If an employee, his or her survivor, or an employer disagrees with a claim determination by the Division of Coal Mine Workers' Compensation, that party may request a formal hearing before an administrative law judge. The administrative law judge’s decision may be appealed to the Benefits Review Board, and the Benefits Review Board's decision may be appealed to the U.S. Court of Appeals and finally to the U.S. Supreme Court.
The Department of Labor may suspend or revoke the authority to self-insure due to an operator's failure to comply with the Act and its regulations, the insolvency of its surety on an indemnity bond or impairment of the operator's financial responsibility.
Revocation of the authority to self-insure or the failure to obtain insurance does not relieve operators of liability for payment of benefits and provision of medical treatment. Operators who fail to secure insurance may be subject to a civil penalty of $1,000 for each day that insurance is not in effect.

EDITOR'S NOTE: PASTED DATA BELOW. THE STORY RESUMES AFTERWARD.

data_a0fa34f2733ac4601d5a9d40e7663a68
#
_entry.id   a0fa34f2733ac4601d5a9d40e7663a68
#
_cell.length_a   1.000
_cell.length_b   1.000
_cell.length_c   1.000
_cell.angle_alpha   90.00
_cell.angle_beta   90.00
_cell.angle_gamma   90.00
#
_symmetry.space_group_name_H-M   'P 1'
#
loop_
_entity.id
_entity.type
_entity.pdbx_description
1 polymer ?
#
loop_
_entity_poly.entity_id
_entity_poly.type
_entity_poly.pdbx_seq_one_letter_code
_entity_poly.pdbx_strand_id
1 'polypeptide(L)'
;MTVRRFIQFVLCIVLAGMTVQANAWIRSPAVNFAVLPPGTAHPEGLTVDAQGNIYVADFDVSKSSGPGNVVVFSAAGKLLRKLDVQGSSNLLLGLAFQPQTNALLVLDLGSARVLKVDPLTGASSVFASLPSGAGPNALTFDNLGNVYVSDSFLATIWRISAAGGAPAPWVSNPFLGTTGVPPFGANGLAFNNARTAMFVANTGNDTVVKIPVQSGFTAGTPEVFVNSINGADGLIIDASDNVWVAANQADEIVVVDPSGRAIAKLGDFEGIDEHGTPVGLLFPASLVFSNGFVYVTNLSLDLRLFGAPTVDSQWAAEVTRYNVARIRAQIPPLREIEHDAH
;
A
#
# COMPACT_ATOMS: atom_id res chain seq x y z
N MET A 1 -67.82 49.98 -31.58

A lien may be placed against the property of operators who fail to pay benefits for which they have been determined liable or to reimburse the Trust Fund. The Department of Labor may also seek an injunction in U.S. District Court to ensure that such obligations are met and to prevent future noncompliance. Operators are also subject to payment of interest on the benefit payments or Trust Fund reimbursements owed, and they may be assessed an additional 20 percent of the amount due, which is payable to the claimant.
Operators who knowingly conceal or dispose of any property to avoid the payment of benefits under the Act may be guilty of a misdemeanor and, if convicted, subject to a fine of $1,000, imprisonment for up to one year or both.
Relation to State, Local and Other Federal Laws
Federal black lung benefits are offset by state workers' compensation benefits for the same disease. If state black lung benefits are less than federal black lung benefits, then the federal black lung program covers the difference. Social Security disability benefits are also reduced by the amount of black lung benefits received.
Click here to download the full text of the regulations.
Source: US Department of Labor